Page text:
Among its improvements are the facts that it includes an anti-VM detection system that includes a MAC-address, and that it includes a valid Apple developer certificate, which allows it to slip unnoticed past Apple’s GateKeeper system. This second improvement is of special significance, because very few malware strains boast a valid certificate, making Mughthesec unique among its peers.
This updated version is finding its way onto machines disguised as an Adobe Flash Player installation file. The user gets a legitimate copy of Flash, but in the background, the malware also installs an app called Advanced Mac Cleaner, along with two extensions for the Safari web browser called “Safe Finder” and “Booking.com.”
According to Patrick Wardle, the Director of Research at Synack, while it’s easy enough to remove the rogue browser extensions and unwanted apps via conventional means, the new Mughthesec code contains hooks that will simply allow the hackers to reinstall those apps, or any other program that the hackers feel like inflicting on a user.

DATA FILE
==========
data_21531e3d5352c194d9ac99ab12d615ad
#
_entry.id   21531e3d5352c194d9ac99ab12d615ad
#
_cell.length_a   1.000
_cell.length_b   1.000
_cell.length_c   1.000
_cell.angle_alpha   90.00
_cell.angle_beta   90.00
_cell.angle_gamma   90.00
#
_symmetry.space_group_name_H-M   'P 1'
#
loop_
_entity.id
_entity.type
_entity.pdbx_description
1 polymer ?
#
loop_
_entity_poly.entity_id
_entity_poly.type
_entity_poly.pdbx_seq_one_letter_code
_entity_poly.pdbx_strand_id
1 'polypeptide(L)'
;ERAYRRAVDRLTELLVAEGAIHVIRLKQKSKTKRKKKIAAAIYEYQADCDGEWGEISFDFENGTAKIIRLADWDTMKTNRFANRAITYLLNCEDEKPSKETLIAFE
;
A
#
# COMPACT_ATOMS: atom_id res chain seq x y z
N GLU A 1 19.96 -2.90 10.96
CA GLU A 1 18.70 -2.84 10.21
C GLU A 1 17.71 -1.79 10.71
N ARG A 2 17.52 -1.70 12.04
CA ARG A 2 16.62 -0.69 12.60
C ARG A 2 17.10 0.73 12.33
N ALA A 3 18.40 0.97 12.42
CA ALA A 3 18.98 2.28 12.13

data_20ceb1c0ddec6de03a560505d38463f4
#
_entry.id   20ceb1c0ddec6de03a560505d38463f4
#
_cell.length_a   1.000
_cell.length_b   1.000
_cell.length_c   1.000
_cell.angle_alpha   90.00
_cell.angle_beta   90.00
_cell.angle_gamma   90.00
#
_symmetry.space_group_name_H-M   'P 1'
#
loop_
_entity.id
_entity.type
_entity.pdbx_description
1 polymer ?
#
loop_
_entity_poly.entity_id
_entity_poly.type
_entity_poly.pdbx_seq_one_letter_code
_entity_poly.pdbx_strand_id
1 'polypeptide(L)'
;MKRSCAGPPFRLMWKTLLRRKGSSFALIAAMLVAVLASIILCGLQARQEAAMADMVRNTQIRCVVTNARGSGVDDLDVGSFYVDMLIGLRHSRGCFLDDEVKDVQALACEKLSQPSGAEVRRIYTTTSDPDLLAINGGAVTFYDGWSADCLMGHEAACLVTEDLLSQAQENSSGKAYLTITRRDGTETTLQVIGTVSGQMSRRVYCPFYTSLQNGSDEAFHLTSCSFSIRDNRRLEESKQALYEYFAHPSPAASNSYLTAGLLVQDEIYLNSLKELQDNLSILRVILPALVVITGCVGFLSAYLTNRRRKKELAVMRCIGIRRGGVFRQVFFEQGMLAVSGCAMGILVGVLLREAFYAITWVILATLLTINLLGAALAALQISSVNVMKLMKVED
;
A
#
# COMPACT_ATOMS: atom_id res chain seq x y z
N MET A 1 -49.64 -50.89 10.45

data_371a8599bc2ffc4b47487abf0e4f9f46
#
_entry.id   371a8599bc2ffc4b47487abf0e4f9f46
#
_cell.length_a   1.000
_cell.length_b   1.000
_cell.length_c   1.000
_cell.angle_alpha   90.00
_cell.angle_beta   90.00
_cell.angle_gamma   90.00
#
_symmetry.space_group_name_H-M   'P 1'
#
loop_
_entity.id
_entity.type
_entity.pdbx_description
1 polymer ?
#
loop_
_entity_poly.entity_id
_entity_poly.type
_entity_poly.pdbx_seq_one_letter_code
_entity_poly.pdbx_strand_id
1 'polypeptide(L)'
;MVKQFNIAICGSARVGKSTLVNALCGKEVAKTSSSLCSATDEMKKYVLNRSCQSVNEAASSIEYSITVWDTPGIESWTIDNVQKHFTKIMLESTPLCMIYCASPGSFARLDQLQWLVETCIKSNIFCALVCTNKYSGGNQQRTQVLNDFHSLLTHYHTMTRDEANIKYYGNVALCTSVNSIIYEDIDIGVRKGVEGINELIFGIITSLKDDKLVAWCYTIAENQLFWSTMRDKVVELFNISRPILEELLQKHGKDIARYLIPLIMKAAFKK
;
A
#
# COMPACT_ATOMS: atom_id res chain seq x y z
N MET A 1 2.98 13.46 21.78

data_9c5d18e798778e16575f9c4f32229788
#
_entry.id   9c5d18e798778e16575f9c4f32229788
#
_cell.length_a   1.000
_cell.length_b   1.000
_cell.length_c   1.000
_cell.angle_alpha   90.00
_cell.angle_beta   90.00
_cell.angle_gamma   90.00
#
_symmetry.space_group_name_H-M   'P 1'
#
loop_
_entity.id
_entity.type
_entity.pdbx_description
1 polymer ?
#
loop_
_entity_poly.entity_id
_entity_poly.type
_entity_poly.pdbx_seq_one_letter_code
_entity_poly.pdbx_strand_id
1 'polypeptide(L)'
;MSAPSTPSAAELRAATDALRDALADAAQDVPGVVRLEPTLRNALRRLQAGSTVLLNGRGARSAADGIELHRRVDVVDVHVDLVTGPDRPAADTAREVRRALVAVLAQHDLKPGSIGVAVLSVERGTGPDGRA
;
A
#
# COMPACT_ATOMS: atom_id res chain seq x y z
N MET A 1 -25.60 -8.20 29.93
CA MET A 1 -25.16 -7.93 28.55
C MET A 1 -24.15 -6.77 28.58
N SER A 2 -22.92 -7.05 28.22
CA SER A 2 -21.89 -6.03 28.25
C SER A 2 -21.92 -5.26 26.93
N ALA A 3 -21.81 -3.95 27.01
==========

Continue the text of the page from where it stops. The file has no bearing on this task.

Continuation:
If you find Mughthesec on your machine, or if you get rid of malware only to find that it comes back almost immediately, Wardle’s recommendation is to reinstall your OS. That may sound like a draconian move, and it’s an annoying and painful process, but sadly, it’s the only way to be sure that the hooks the malware embeds in the operating system are completely removed.
The fear is that unless you take this step, your machine is simply going to keep getting peppered with malware, and perhaps something worse if the hackers decide to launch a genuinely destructive attack.